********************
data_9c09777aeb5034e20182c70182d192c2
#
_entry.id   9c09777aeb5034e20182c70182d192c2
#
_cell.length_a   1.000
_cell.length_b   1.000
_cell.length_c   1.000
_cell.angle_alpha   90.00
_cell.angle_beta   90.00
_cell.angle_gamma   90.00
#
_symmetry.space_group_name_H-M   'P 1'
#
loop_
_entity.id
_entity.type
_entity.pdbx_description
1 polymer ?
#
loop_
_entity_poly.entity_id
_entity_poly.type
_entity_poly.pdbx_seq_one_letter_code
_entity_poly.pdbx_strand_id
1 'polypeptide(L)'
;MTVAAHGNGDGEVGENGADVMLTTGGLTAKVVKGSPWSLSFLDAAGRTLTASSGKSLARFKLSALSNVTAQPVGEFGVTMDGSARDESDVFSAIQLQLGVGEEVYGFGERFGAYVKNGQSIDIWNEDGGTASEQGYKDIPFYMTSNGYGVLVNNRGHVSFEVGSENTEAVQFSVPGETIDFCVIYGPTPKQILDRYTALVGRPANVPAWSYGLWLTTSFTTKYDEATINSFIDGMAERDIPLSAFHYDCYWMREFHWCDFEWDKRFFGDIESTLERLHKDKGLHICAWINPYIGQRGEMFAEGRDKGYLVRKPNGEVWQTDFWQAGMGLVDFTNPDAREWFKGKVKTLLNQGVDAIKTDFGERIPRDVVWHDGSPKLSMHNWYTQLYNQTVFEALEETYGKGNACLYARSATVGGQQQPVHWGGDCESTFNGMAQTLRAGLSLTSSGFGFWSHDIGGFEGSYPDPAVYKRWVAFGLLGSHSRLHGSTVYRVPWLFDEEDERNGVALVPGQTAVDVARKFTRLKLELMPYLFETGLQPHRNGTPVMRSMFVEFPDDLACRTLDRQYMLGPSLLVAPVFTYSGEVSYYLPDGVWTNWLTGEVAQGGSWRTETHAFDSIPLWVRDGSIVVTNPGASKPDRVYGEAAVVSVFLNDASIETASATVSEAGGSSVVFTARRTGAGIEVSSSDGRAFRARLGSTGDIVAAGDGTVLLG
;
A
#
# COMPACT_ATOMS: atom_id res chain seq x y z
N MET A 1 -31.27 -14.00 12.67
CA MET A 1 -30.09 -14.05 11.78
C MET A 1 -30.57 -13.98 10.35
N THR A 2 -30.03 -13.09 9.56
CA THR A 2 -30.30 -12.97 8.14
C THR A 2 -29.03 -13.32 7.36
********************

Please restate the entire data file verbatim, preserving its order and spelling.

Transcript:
data_9c09777aeb5034e20182c70182d192c2
#
_entry.id   9c09777aeb5034e20182c70182d192c2
#
_cell.length_a   1.000
_cell.length_b   1.000
_cell.length_c   1.000
_cell.angle_alpha   90.00
_cell.angle_beta   90.00
_cell.angle_gamma   90.00
#
_symmetry.space_group_name_H-M   'P 1'
#
loop_
_entity.id
_entity.type
_entity.pdbx_description
1 polymer ?
#
loop_
_entity_poly.entity_id
_entity_poly.type
_entity_poly.pdbx_seq_one_letter_code
_entity_poly.pdbx_strand_id
1 'polypeptide(L)'
;MTVAAHGNGDGEVGENGADVMLTTGGLTAKVVKGSPWSLSFLDAAGRTLTASSGKSLARFKLSALSNVTAQPVGEFGVTMDGSARDESDVFSAIQLQLGVGEEVYGFGERFGAYVKNGQSIDIWNEDGGTASEQGYKDIPFYMTSNGYGVLVNNRGHVSFEVGSENTEAVQFSVPGETIDFCVIYGPTPKQILDRYTALVGRPANVPAWSYGLWLTTSFTTKYDEATINSFIDGMAERDIPLSAFHYDCYWMREFHWCDFEWDKRFFGDIESTLERLHKDKGLHICAWINPYIGQRGEMFAEGRDKGYLVRKPNGEVWQTDFWQAGMGLVDFTNPDAREWFKGKVKTLLNQGVDAIKTDFGERIPRDVVWHDGSPKLSMHNWYTQLYNQTVFEALEETYGKGNACLYARSATVGGQQQPVHWGGDCESTFNGMAQTLRAGLSLTSSGFGFWSHDIGGFEGSYPDPAVYKRWVAFGLLGSHSRLHGSTVYRVPWLFDEEDERNGVALVPGQTAVDVARKFTRLKLELMPYLFETGLQPHRNGTPVMRSMFVEFPDDLACRTLDRQYMLGPSLLVAPVFTYSGEVSYYLPDGVWTNWLTGEVAQGGSWRTETHAFDSIPLWVRDGSIVVTNPGASKPDRVYGEAAVVSVFLNDASIETASATVSEAGGSSVVFTARRTGAGIEVSSSDGRAFRARLGSTGDIVAAGDGTVLLG
;
A
#
# COMPACT_ATOMS: atom_id res chain seq x y z
N MET A 1 -31.27 -14.00 12.67
CA MET A 1 -30.09 -14.05 11.78
C MET A 1 -30.57 -13.98 10.35
N THR A 2 -30.03 -13.09 9.56
CA THR A 2 -30.30 -12.97 8.14
C THR A 2 -29.03 -13.32 7.36